Here comes the funky jamboree | VailDaily.com
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Here comes the funky jamboree

Matt Zalaznick
Special to the Daily Roots rock band Donna the Buffalo plays the Sandbar in West Vail Tuesday and Wednesday.
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VAIL – You could call Donna the Buffalo a “crossover” jam band. The upstate-New York sextet, who perform at the Sandbar in West Vail Tuesday and Wednesday, has won over devotees of groups like Phish and String Cheese Incident, and the unrestrained, guitar-driven escapades and nebulous, choose-your-own-meaning lyrics in which those bands specialize.

But Donna the Buffalo – fronted by singer-songwriters Tara Nevins and Jeb Puryear, who could glide seamlessly between reggae sunsplash, the New Orleans Jazz Festival and the Grand Ole Opry – also has attracted those who go for more anchored, three-verse-and-chorus pop songs about relationships gone sour and sleazy politicians. No matter that the prominent instrument in any given song may be Puryear’s guitar – played in an easy style that manages to invoke Pink Floyd, West African boogie and the Allman Brothers, all at the same time – or Nevins’ bayou-blazing accordion or down-homey violin. During the bands ultra-high-energy performances, Puryear and Nevins will take turns leading the band (while Nevins channels between an array of instruments) with an occasional country-blues romp sung by the scrappy guitarist Jim Miller. Puryear’s deep nasal singing style is rooted somewhere between Peter Tosh and Joe Strummer of the Clash, and his rollicking songs are occasionally political. For instance, in “America” he sings about the explosion of the shuttle Challenger, America’s cosmic arrogance and Uncle Sam’s overbearing sense of eternal entitlement: “Here in America it’s a propaganda race/ We’re gonna put a teacher into space/ Now we’ve gone and spread her far and wide/ She’s a great symbol of the national pride.”Many of Puryear’s songs also are devotional, but the faith is in a higher power comprised of life, music and families – the immediate and wider, like bands, band and the audiences and the whole human race.Nevin’s bopping country-rock also comes with a heavy dose of spirituality-tinged-with ennui that’s more Neil Young than Bob Marley. Her song “Sailing” is about a person’s paradoxical state of being both anchored and adrift in a world that can be rewarding and harsh:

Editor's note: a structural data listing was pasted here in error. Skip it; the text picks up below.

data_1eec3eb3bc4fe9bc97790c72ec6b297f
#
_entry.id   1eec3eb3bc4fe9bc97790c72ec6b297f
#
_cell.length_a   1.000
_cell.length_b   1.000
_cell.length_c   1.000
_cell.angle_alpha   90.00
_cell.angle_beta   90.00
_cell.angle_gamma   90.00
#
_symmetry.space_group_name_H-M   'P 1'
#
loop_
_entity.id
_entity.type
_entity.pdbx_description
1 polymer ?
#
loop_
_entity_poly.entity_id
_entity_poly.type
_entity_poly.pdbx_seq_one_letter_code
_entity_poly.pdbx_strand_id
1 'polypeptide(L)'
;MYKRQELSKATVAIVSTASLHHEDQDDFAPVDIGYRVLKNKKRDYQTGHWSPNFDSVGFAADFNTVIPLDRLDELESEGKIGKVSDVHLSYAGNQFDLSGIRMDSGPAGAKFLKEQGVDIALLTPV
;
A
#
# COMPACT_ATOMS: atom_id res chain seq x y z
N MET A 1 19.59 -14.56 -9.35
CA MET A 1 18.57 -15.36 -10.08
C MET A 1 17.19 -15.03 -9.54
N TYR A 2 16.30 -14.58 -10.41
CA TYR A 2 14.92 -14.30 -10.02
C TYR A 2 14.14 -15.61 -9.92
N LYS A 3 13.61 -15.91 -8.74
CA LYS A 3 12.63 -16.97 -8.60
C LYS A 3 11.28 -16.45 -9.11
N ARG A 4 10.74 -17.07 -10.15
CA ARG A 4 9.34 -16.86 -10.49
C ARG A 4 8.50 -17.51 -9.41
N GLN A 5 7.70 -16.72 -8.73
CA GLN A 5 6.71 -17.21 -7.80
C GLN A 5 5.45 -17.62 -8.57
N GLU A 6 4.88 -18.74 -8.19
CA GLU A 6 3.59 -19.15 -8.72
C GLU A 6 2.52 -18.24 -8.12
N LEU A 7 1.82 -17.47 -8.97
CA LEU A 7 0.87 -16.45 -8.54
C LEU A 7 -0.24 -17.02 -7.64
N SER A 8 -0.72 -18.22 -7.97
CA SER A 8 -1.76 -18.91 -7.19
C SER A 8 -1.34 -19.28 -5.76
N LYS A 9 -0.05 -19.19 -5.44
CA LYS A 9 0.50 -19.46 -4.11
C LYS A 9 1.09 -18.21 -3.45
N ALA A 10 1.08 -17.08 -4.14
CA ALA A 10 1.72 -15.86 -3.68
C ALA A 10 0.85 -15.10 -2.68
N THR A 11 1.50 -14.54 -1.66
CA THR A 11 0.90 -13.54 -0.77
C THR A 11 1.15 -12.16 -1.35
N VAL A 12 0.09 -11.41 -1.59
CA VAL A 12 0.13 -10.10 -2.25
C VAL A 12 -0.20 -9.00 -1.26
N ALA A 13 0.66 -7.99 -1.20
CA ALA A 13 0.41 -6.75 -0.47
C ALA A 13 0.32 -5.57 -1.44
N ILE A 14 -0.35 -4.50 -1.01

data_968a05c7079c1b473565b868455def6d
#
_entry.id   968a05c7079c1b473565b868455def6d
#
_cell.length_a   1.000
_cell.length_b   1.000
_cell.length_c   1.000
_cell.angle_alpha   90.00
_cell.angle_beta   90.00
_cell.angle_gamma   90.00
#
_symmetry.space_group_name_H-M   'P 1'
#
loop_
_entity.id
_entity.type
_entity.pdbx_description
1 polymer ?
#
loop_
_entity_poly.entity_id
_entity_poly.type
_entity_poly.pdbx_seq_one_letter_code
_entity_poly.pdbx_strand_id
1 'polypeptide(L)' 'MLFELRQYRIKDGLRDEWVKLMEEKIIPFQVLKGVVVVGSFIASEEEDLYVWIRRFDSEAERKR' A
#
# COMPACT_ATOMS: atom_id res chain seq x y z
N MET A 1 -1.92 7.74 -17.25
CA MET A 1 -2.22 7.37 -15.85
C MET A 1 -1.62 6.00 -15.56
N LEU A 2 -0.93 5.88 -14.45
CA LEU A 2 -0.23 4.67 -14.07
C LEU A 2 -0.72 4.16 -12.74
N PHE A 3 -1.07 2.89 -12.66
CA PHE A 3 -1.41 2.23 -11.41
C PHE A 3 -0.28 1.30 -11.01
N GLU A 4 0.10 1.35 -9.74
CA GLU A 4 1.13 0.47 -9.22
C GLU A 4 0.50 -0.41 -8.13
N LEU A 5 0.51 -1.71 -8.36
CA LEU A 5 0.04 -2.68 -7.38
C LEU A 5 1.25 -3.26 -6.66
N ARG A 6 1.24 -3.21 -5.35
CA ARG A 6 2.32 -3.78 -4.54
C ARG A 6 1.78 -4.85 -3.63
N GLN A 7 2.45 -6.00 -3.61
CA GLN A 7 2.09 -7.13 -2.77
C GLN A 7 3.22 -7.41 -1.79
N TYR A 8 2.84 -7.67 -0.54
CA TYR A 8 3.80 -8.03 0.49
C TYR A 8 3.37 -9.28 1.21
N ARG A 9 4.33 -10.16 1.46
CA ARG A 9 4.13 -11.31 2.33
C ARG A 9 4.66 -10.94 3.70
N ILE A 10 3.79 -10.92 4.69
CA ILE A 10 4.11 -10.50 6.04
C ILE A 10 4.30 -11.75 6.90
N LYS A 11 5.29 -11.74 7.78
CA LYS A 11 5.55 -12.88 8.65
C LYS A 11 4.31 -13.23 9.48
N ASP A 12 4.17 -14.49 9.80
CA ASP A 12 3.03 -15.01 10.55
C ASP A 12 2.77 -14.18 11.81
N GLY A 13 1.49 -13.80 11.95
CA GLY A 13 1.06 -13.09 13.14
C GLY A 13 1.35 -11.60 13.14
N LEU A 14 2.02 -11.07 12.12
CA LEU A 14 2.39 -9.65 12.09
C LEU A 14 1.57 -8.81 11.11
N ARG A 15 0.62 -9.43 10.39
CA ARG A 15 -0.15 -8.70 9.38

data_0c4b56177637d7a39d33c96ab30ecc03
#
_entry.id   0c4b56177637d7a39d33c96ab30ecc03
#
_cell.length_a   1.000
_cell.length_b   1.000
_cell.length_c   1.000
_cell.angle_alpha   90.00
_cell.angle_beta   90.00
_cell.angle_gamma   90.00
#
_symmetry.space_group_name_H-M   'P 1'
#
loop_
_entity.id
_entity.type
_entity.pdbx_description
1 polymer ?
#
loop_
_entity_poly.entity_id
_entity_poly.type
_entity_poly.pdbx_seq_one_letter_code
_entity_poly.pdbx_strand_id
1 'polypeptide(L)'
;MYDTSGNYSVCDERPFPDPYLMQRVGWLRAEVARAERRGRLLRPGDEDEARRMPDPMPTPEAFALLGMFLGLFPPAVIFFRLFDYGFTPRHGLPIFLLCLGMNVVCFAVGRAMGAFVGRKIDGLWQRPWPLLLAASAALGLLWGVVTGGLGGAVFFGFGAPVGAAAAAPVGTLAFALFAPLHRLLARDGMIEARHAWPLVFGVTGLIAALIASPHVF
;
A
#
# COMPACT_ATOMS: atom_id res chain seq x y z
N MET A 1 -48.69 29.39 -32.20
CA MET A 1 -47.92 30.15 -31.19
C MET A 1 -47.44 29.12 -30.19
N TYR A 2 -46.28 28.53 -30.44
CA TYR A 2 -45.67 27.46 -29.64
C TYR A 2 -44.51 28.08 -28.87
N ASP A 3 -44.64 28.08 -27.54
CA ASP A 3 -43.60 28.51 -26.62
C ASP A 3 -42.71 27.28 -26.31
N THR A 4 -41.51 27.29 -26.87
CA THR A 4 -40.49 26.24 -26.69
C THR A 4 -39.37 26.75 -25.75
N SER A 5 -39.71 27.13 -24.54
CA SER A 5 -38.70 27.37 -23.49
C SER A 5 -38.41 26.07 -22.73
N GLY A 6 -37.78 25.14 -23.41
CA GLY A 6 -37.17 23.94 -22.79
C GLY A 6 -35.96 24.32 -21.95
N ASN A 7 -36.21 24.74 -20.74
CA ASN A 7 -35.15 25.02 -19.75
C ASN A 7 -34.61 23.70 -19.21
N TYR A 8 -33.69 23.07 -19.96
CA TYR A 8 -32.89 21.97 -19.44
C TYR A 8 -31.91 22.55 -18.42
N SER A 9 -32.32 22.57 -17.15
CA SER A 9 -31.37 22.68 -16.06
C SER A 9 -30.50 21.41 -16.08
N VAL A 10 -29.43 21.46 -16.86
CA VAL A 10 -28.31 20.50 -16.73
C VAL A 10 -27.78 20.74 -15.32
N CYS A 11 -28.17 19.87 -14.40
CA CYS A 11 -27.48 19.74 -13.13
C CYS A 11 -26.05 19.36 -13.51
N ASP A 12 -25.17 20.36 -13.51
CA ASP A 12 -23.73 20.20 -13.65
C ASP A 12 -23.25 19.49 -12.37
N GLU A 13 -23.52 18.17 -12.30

“Outside in the middle of a fieldI can hold a finger high in the airUnder the sky in the middle of it allI can feel the wind blow the same for us allIn the middle there’s a lot to knowIn the middle there’s a lot to seeOf a world that can be so cold



Of a world with a heart of gold.” In “Tides of Time” she sings about how a little spiritual exploration can help us make the best of it when we also have the depressing knowledge that time is moving on and on: “Seems like human nature/ Seems like the day to day/Seemed like a big hay ride/ Started us out to find our way.”But what might be most apparent at a Donna the Buffalo show is the dancing. The groups’ funkified jamboree will not let anyone in the room sit still. Vail, Colorado


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